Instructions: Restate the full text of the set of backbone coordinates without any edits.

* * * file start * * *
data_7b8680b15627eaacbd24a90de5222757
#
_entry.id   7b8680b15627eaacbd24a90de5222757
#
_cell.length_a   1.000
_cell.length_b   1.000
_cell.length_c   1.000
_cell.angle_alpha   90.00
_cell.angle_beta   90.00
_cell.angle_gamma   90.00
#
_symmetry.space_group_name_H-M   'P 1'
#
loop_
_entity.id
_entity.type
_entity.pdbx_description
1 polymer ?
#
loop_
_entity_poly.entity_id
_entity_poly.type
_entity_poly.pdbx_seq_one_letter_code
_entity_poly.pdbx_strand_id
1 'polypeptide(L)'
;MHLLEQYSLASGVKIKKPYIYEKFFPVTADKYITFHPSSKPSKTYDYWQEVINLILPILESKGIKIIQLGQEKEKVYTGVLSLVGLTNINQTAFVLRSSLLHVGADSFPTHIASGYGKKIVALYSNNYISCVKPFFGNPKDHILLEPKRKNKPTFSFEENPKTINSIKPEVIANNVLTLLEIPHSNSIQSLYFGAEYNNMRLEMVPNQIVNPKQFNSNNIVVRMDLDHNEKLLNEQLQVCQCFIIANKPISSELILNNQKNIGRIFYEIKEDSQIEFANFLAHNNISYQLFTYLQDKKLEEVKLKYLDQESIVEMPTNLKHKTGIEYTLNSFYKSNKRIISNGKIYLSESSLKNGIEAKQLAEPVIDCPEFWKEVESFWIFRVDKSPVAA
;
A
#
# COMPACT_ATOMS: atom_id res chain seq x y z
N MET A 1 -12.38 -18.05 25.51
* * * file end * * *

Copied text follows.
data_7b8680b15627eaacbd24a90de5222757
#
_entry.id   7b8680b15627eaacbd24a90de5222757
#
_cell.length_a   1.000
_cell.length_b   1.000
_cell.length_c   1.000
_cell.angle_alpha   90.00
_cell.angle_beta   90.00
_cell.angle_gamma   90.00
#
_symmetry.space_group_name_H-M   'P 1'
#
loop_
_entity.id
_entity.type
_entity.pdbx_description
1 polymer ?
#
loop_
_entity_poly.entity_id
_entity_poly.type
_entity_poly.pdbx_seq_one_letter_code
_entity_poly.pdbx_strand_id
1 'polypeptide(L)'
;MHLLEQYSLASGVKIKKPYIYEKFFPVTADKYITFHPSSKPSKTYDYWQEVINLILPILESKGIKIIQLGQEKEKVYTGVLSLVGLTNINQTAFVLRSSLLHVGADSFPTHIASGYGKKIVALYSNNYISCVKPFFGNPKDHILLEPKRKNKPTFSFEENPKTINSIKPEVIANNVLTLLEIPHSNSIQSLYFGAEYNNMRLEMVPNQIVNPKQFNSNNIVVRMDLDHNEKLLNEQLQVCQCFIIANKPISSELILNNQKNIGRIFYEIKEDSQIEFANFLAHNNISYQLFTYLQDKKLEEVKLKYLDQESIVEMPTNLKHKTGIEYTLNSFYKSNKRIISNGKIYLSESSLKNGIEAKQLAEPVIDCPEFWKEVESFWIFRVDKSPVAA
;
A
#
# COMPACT_ATOMS: atom_id res chain seq x y z
N MET A 1 -12.38 -18.05 25.51